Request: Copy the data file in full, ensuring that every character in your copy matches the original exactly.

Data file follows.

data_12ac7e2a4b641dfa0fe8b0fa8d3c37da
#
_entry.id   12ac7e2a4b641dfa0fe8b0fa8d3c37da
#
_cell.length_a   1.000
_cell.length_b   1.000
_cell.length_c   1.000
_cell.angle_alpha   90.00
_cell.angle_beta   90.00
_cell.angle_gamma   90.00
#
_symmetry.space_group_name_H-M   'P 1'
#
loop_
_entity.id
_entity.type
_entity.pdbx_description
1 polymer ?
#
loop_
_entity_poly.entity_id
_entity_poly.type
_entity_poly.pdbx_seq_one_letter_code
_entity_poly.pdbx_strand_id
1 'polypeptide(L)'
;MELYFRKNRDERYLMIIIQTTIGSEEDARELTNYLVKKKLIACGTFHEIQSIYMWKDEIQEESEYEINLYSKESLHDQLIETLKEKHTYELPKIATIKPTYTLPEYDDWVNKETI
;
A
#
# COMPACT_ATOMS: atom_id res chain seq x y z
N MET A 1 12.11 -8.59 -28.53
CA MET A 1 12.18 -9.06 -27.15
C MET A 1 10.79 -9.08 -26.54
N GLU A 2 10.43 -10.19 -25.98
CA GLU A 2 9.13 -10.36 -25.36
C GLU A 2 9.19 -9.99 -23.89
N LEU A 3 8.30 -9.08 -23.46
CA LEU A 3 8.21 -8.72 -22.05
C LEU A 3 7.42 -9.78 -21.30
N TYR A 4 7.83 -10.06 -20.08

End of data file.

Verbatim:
data_12ac7e2a4b641dfa0fe8b0fa8d3c37da
#
_entry.id   12ac7e2a4b641dfa0fe8b0fa8d3c37da
#
_cell.length_a   1.000
_cell.length_b   1.000
_cell.length_c   1.000
_cell.angle_alpha   90.00
_cell.angle_beta   90.00
_cell.angle_gamma   90.00
#
_symmetry.space_group_name_H-M   'P 1'
#
loop_
_entity.id
_entity.type
_entity.pdbx_description
1 polymer ?
#
loop_
_entity_poly.entity_id
_entity_poly.type
_entity_poly.pdbx_seq_one_letter_code
_entity_poly.pdbx_strand_id
1 'polypeptide(L)'
;MELYFRKNRDERYLMIIIQTTIGSEEDARELTNYLVKKKLIACGTFHEIQSIYMWKDEIQEESEYEINLYSKESLHDQLIETLKEKHTYELPKIATIKPTYTLPEYDDWVNKETI
;
A
#
# COMPACT_ATOMS: atom_id res chain seq x y z
N MET A 1 12.11 -8.59 -28.53
CA MET A 1 12.18 -9.06 -27.15
C MET A 1 10.79 -9.08 -26.54
N GLU A 2 10.43 -10.19 -25.98
CA GLU A 2 9.13 -10.36 -25.36
C GLU A 2 9.19 -9.99 -23.89
N LEU A 3 8.30 -9.08 -23.46
CA LEU A 3 8.21 -8.72 -22.05
C LEU A 3 7.42 -9.78 -21.30
N TYR A 4 7.83 -10.06 -20.08